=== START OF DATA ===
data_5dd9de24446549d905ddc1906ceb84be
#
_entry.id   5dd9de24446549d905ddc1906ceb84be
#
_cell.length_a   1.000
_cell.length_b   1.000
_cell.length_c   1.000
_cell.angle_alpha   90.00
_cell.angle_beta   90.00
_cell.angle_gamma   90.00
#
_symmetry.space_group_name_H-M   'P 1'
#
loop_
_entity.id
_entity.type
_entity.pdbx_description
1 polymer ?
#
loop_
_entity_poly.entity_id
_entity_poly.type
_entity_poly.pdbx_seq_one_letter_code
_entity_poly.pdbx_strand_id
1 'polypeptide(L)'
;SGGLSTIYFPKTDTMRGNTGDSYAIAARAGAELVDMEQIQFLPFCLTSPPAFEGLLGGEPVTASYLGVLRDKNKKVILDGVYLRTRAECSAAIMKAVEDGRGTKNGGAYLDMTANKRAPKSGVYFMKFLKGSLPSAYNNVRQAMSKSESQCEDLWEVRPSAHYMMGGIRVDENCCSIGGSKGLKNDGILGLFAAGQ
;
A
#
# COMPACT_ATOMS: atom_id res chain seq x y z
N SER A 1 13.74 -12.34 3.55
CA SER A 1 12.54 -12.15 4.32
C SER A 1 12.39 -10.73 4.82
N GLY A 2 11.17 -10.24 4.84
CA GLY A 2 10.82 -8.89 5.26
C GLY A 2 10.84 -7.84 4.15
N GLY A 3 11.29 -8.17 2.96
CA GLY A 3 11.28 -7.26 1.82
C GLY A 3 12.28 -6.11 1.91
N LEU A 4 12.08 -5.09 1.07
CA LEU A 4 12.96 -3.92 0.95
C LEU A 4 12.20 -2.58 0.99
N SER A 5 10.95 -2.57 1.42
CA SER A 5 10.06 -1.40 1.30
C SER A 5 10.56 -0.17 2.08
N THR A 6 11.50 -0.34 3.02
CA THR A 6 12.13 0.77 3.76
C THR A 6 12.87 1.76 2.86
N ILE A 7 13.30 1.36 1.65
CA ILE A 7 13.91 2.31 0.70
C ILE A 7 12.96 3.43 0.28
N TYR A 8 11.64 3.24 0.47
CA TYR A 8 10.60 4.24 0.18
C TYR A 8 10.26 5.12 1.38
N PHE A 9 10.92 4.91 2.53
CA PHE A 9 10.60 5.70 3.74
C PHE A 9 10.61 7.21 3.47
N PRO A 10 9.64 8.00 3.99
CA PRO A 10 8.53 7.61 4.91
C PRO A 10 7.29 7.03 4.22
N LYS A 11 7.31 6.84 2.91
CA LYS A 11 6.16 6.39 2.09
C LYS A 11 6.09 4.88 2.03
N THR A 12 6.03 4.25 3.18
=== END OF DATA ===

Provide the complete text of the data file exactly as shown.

data_5dd9de24446549d905ddc1906ceb84be
#
_entry.id   5dd9de24446549d905ddc1906ceb84be
#
_cell.length_a   1.000
_cell.length_b   1.000
_cell.length_c   1.000
_cell.angle_alpha   90.00
_cell.angle_beta   90.00
_cell.angle_gamma   90.00
#
_symmetry.space_group_name_H-M   'P 1'
#
loop_
_entity.id
_entity.type
_entity.pdbx_description
1 polymer ?
#
loop_
_entity_poly.entity_id
_entity_poly.type
_entity_poly.pdbx_seq_one_letter_code
_entity_poly.pdbx_strand_id
1 'polypeptide(L)'
;SGGLSTIYFPKTDTMRGNTGDSYAIAARAGAELVDMEQIQFLPFCLTSPPAFEGLLGGEPVTASYLGVLRDKNKKVILDGVYLRTRAECSAAIMKAVEDGRGTKNGGAYLDMTANKRAPKSGVYFMKFLKGSLPSAYNNVRQAMSKSESQCEDLWEVRPSAHYMMGGIRVDENCCSIGGSKGLKNDGILGLFAAGQ
;
A
#
# COMPACT_ATOMS: atom_id res chain seq x y z
N SER A 1 13.74 -12.34 3.55
CA SER A 1 12.54 -12.15 4.32
C SER A 1 12.39 -10.73 4.82
N GLY A 2 11.17 -10.24 4.84
CA GLY A 2 10.82 -8.89 5.26
C GLY A 2 10.84 -7.84 4.15
N GLY A 3 11.29 -8.17 2.96
CA GLY A 3 11.28 -7.26 1.82
C GLY A 3 12.28 -6.11 1.91
N LEU A 4 12.08 -5.09 1.07
CA LEU A 4 12.96 -3.92 0.95
C LEU A 4 12.20 -2.58 0.99
N SER A 5 10.95 -2.57 1.42
CA SER A 5 10.06 -1.40 1.30
C SER A 5 10.56 -0.17 2.08
N THR A 6 11.50 -0.34 3.02
CA THR A 6 12.13 0.77 3.76
C THR A 6 12.87 1.76 2.86
N ILE A 7 13.30 1.36 1.65
CA ILE A 7 13.91 2.31 0.70
C ILE A 7 12.96 3.43 0.28
N TYR A 8 11.64 3.24 0.47
CA TYR A 8 10.60 4.24 0.18
C TYR A 8 10.26 5.12 1.38
N PHE A 9 10.92 4.91 2.53
CA PHE A 9 10.60 5.70 3.74
C PHE A 9 10.61 7.21 3.47
N PRO A 10 9.64 8.00 3.99
CA PRO A 10 8.53 7.61 4.91
C PRO A 10 7.29 7.03 4.22
N LYS A 11 7.31 6.84 2.91
CA LYS A 11 6.16 6.39 2.09
C LYS A 11 6.09 4.88 2.03
N THR A 12 6.03 4.25 3.18